Tent cities
Immigrant children separated under the Trump administration's "zero tolerance" policy and housed in "tent cities" could be more expensive than keeping those families together. A woman is pictured walking to the Paso Del Norte Port of Entry to ask for asylum for herself and her children on June 20, 2018 in Ciudad Juarez, Mexico. Joe Raedle/Getty Images

Immigrant children separated under the Trump administration's "zero tolerance" policy and housed in "tent cities" next to the Mexican border in Texas could be costlier than it would be to keep families together, according to a report released Wednesday.

Housing a child in one of the newly built government funded tents would cost about $775 per night, an official with the Department of Health and Human Services (HHS) told NBC News.

This would be costlier than any other alternatives, such as keeping the children in detention centers or other permeant housing with their parents.

That price stems from the security, air conditioning, medical workers and other government contractors that the facilities require, which is higher than the cost of more permanent housing.

Housing migrant children long-term in HHS facilities like the Casa Padre in Brownsville, Texas, would cost $256 per night, according to NBC News.

Conversely, it would cost the government approximately $5 million to upkeep a tent city with 400 beds for one month. Separated kids on average spend roughly two months in the facility.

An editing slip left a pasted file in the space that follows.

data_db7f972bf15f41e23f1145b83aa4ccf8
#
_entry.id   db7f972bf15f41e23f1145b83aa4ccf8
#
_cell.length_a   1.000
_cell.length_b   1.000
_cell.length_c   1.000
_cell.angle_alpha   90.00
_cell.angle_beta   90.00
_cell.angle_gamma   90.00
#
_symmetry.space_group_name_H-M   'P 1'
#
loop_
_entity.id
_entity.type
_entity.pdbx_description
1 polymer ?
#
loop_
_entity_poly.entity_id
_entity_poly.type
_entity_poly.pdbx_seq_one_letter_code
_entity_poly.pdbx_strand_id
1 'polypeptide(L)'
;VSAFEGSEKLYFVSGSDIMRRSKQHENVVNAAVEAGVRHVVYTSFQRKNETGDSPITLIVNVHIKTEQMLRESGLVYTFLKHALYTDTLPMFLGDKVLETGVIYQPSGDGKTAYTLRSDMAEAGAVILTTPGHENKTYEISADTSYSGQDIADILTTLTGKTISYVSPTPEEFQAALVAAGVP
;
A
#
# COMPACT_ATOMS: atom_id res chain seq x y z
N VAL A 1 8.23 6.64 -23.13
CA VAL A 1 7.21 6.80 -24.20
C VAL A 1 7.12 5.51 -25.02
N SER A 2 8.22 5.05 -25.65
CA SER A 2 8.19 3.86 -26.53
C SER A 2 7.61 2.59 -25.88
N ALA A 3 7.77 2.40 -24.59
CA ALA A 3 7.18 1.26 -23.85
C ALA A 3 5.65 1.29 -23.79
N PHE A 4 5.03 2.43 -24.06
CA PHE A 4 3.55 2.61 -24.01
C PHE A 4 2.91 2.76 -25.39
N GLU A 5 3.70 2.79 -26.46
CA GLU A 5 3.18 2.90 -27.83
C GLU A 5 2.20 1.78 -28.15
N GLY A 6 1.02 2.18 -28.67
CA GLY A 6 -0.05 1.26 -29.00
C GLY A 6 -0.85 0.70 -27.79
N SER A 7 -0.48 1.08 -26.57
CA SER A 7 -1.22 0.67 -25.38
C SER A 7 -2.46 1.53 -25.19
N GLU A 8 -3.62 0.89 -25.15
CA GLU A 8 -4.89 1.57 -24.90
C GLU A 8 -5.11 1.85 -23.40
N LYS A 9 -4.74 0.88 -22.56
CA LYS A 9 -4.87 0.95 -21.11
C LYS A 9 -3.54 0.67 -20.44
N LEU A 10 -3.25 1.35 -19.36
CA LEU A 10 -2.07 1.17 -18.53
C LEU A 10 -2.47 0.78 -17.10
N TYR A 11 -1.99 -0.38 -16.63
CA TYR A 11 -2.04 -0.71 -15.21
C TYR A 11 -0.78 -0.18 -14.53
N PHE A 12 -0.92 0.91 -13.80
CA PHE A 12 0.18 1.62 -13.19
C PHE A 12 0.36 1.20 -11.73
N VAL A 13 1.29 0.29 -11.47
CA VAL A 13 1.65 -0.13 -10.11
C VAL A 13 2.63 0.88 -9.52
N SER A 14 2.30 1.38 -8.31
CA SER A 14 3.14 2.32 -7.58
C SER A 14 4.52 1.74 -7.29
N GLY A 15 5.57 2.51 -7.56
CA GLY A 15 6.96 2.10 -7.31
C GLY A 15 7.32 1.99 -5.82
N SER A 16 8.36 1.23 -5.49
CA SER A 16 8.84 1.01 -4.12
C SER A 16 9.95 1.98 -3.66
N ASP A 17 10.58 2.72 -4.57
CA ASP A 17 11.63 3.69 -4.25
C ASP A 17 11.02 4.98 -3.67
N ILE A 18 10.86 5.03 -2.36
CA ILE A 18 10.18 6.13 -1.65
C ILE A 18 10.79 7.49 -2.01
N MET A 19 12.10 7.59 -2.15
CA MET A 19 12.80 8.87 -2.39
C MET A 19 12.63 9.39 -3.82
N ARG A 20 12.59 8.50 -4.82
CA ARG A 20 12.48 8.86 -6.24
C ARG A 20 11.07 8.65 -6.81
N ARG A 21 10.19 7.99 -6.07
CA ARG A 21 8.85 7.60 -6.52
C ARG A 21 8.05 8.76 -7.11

The HHS official told NBC News it is "aggressively looking for more potential sites" for tent cities while more children arrive following the Trump administration's policy for those caught crossing the US-Mexico border illegally.

Since the policy announcement in May, more than 2,300 children have been separated from their parents at the border, the Associated Press reported. Over 12,000 immigrants in custody are children aged 18 or younger.

Under the new policy, adults crossing checkpoints at the border receive criminal charges. Any child with the offending adults is taken away and sent to temporary shelters.

Meanwhile, Trump on Wednesday said he was preparing to sign an executive order that would put an end to the separation of families at the border by holding detained parents with their children.

"We’re going to be signing an executive order in a little while," Trump said according to the New York Times. "We’ve got to be keeping families together."